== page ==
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Thread: Acids Bases pH; why molecules donate or accept?

  1. #1 Acids Bases pH; why molecules donate or accept? 
    SHF
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    Hi,

    1. Why does H+ leave COOH, but adds to NH2 ? Yes, one is an acid/proton donor, the other a base /proton acceptor (and ok various definitions of acids/bases…Arrhenius/Lewis/Bronsted-Lowry), but what is the reason a given molecule should donate or accept (leaving aside ‘it depends on its environment’). Is it to do with dipoles? Hydrophobicity? Why exactly does COOH tend to kick out the H, yet NH2 tends to take it on?

    2. Why does the proton/H+ concentration matter so much (i.e. the pH) is it simply that protons are highly reactive and so run around changing things in a biological system that shouldn’t be changed (or at least shouldn’t be changed at such a high rate). (also I vaguely understand that there are not actually protons on their own but rather hydronium ions and more complicated H5O2, H7O3, etc)

    Thanks.
    Sean


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    1. Why does H+ leave COOH, but adds to NH2 ? Yes, one is an acid/proton donor, the other a base /proton acceptor (and ok various definitions of acids/bases…Arrhenius/Lewis/Bronsted-Lowry), but what is the reason a given molecule should donate or accept (leaving aside ‘it depends on its environment’). Is it to do with dipoles? Hydrophobicity? Why exactly does COOH tend to kick out the H, yet NH2 tends to take it on?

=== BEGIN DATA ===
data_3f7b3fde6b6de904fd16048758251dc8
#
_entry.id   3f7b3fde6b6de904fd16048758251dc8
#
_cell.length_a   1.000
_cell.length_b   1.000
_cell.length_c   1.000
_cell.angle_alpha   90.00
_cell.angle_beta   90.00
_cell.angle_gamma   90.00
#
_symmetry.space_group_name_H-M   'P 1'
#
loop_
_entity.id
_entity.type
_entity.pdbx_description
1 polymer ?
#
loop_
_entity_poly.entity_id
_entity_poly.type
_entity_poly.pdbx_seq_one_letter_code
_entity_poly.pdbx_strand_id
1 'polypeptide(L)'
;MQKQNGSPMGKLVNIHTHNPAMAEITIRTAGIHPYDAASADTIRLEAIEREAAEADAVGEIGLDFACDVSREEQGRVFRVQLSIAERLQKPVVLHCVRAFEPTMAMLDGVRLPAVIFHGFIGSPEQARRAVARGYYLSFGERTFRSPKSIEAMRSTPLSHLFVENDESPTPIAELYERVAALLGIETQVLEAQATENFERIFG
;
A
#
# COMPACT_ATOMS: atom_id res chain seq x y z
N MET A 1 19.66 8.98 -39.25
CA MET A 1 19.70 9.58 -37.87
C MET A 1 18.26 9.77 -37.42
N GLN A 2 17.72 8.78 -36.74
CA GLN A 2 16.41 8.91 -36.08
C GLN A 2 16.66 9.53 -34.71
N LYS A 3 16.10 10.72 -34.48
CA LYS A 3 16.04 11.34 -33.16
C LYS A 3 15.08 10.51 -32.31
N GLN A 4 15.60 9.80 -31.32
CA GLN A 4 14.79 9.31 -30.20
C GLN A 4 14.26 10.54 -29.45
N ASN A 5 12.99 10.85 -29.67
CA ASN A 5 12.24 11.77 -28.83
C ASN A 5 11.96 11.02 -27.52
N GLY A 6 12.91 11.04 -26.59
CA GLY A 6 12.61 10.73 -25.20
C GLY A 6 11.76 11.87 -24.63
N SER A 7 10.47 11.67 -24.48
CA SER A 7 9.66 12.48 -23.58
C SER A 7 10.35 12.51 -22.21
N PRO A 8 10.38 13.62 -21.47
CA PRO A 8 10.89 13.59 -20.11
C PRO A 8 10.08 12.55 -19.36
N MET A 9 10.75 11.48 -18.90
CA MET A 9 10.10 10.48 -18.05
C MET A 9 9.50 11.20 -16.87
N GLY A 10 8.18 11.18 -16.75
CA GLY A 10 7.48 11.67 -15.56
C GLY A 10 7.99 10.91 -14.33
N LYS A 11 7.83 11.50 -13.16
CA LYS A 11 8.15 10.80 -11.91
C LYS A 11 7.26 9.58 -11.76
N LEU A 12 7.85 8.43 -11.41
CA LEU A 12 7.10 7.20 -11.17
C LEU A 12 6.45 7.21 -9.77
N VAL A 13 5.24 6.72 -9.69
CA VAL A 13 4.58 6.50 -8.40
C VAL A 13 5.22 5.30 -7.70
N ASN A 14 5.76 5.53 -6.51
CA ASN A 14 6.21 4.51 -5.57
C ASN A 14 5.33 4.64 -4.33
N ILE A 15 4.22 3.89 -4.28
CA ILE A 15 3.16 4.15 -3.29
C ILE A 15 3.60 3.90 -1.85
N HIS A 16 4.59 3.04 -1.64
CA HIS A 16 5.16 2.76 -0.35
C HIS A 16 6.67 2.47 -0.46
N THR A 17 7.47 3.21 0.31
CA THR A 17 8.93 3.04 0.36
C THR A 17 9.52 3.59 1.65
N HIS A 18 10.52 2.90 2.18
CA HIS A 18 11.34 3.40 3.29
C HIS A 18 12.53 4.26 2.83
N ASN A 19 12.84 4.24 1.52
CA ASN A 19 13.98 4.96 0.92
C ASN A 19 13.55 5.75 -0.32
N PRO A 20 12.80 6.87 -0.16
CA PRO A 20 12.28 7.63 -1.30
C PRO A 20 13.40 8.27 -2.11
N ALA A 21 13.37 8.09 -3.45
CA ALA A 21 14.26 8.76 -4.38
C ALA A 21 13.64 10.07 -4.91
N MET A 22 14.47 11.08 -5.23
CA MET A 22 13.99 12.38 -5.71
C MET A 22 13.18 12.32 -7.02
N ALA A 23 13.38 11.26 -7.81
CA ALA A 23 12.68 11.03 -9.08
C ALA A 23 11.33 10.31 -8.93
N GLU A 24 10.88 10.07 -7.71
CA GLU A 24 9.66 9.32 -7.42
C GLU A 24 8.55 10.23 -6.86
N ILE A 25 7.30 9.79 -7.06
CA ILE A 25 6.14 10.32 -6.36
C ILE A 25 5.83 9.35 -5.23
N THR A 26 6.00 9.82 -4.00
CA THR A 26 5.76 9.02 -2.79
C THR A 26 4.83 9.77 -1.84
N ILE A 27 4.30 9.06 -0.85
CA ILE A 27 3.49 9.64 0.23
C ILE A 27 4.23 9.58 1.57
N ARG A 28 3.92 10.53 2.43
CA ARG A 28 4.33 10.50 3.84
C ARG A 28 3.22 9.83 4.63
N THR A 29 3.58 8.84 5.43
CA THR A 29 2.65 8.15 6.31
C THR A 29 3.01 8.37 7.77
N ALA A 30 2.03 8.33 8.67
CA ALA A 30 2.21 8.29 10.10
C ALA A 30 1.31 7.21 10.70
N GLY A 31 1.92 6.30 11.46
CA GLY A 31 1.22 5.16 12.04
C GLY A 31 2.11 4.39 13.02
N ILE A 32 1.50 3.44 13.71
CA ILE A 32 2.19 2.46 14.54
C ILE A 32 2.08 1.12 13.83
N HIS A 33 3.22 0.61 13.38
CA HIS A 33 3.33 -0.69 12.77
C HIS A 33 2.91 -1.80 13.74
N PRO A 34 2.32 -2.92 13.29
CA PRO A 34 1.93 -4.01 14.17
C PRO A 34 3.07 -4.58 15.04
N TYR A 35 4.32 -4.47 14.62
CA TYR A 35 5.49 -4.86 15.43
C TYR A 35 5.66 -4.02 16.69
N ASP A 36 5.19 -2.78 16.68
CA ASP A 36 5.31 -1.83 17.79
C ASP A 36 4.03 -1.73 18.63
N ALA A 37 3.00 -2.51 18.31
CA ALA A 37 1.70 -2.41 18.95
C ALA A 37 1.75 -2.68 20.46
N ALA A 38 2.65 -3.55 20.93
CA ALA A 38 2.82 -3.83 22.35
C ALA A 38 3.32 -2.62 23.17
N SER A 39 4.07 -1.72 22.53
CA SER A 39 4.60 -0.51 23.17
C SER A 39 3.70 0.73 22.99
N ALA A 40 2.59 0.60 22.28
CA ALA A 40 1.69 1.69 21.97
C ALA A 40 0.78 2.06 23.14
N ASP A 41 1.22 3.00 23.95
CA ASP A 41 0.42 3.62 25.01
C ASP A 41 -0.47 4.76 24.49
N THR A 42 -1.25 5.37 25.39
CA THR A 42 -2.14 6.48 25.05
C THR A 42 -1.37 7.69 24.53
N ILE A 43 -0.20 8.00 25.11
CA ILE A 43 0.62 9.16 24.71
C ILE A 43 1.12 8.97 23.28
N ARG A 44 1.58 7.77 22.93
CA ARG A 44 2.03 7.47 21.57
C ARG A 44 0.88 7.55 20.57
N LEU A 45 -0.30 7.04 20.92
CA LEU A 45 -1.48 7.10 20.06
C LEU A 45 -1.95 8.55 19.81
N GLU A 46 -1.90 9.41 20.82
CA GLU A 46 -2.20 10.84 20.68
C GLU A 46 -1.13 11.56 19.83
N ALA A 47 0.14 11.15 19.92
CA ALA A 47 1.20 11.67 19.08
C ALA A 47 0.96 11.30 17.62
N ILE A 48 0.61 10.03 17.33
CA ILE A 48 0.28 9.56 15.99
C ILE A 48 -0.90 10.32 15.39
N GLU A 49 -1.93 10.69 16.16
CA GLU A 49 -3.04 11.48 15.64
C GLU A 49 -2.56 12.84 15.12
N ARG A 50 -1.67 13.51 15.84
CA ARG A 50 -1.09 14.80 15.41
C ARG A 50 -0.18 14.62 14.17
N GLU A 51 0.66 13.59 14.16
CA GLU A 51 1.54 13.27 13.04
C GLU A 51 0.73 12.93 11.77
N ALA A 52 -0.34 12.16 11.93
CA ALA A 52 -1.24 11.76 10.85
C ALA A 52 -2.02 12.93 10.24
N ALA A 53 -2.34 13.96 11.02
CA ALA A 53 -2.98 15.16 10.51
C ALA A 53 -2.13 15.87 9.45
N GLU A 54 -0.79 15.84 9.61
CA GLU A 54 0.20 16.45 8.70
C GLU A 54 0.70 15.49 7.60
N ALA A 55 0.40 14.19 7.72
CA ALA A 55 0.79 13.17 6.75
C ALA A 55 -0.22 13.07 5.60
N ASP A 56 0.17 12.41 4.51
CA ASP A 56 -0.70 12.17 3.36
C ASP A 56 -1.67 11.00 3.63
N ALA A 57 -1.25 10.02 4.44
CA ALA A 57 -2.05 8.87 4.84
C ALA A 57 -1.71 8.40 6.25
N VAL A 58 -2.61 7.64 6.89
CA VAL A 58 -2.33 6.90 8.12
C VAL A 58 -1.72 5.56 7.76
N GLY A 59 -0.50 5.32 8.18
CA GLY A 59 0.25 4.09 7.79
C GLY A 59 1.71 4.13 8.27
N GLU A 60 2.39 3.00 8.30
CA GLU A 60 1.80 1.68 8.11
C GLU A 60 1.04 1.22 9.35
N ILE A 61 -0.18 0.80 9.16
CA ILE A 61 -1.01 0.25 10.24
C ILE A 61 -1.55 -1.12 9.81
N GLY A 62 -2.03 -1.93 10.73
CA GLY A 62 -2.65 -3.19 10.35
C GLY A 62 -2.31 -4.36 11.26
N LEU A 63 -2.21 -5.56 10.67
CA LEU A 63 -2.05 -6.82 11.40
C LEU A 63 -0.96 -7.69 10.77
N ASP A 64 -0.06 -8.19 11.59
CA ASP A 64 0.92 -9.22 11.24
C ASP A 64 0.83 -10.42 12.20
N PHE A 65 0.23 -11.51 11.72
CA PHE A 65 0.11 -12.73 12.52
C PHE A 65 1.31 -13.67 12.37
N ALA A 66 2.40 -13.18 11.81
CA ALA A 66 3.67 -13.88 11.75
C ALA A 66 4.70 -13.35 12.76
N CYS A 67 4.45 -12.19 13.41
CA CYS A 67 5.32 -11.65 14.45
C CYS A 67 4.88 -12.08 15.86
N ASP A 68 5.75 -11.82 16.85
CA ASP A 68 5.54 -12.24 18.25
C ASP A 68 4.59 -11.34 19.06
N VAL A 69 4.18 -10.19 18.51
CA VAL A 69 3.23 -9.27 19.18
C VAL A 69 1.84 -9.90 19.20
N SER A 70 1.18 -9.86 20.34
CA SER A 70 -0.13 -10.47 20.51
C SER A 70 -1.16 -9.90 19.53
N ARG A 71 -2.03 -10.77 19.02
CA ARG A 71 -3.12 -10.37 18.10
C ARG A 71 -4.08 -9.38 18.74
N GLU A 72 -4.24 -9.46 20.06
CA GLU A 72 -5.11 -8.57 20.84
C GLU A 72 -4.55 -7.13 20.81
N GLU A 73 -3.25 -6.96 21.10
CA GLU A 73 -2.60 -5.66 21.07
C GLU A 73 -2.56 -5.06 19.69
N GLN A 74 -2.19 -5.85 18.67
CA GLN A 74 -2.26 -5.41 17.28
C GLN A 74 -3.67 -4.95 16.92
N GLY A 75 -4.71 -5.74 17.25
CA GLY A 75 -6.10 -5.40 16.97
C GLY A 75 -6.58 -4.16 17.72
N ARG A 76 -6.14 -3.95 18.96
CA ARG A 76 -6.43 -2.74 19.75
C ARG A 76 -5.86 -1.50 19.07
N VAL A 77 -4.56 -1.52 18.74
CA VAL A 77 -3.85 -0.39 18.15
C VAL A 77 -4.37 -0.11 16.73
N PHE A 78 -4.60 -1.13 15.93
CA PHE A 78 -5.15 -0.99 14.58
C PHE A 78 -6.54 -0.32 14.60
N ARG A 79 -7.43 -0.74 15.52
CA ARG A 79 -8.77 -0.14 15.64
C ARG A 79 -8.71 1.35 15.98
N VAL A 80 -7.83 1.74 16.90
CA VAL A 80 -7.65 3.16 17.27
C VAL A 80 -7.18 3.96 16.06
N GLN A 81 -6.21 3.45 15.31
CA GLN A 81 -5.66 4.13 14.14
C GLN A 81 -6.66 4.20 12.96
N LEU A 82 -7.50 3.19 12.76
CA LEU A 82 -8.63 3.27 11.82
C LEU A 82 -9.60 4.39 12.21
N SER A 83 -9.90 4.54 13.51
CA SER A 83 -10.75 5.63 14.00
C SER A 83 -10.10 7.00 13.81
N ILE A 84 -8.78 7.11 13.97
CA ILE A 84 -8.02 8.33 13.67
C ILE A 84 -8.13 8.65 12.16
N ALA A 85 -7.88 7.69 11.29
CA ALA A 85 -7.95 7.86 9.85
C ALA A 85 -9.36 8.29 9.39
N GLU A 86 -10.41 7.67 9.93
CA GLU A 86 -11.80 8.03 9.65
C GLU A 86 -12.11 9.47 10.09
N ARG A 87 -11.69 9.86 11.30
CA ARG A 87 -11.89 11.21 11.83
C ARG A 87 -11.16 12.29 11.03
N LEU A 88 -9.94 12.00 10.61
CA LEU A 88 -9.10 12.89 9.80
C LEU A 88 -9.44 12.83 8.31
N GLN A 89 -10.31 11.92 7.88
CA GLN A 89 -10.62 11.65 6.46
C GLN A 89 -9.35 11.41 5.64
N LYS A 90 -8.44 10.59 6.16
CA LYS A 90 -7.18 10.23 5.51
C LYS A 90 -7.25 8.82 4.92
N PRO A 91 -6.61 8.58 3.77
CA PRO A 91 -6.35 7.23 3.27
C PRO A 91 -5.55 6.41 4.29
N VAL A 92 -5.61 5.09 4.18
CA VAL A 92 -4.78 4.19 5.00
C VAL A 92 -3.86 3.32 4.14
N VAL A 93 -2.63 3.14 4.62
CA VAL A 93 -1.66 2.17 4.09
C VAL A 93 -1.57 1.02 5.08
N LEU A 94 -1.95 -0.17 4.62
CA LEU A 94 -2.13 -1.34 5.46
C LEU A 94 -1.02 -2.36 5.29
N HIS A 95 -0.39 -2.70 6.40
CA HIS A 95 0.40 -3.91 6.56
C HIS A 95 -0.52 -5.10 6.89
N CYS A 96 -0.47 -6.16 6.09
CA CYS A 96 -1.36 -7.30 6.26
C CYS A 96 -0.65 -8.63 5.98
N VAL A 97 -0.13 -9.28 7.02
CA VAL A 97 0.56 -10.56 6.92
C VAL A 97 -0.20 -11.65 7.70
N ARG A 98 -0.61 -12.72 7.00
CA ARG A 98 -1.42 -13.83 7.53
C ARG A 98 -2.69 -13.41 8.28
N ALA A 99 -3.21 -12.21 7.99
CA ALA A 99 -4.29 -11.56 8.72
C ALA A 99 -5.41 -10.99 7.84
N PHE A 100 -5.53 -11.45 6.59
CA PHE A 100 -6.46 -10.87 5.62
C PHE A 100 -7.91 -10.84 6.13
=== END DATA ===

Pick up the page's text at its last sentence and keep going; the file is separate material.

The double bonded O resonates with the C, and the H will have a weaker bond with it's O, because it will resonate it's electron between the 2 O's. The elektron is what is holding the H to it's COO group. So if the solution lacks H's, it'll easily pull it off, the more H's there are, the less chance for a COOH group to lose it's proton.

    2. Why does the proton/H+ concentration matter so much (i.e. the pH) is it simply that protons are highly reactive and so run around changing things in a biological system that shouldn’t be changed (or at least shouldn’t be changed at such a high rate). (also I vaguely understand that there are not actually protons on their own but rather hydronium ions and more complicated H5O2, H7O3, etc)
    H+ is EXTREMELY reactive. So yes, your right. But it still changes this in a high rate.. I can't tell it differently, maybe someone else can.


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    Life-Size Nanoputian Flick Montana's Avatar
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    1. The pull on the NH2 is strong enough to overcome the weak bond holding the H to COOH, so it steals the H. Don't think of it as COOH kicking out the H. There is no force within COOH that actually expels the H.

    2. H+ is just very reactive. It's got that single e- and it's desperately seeking a mate.
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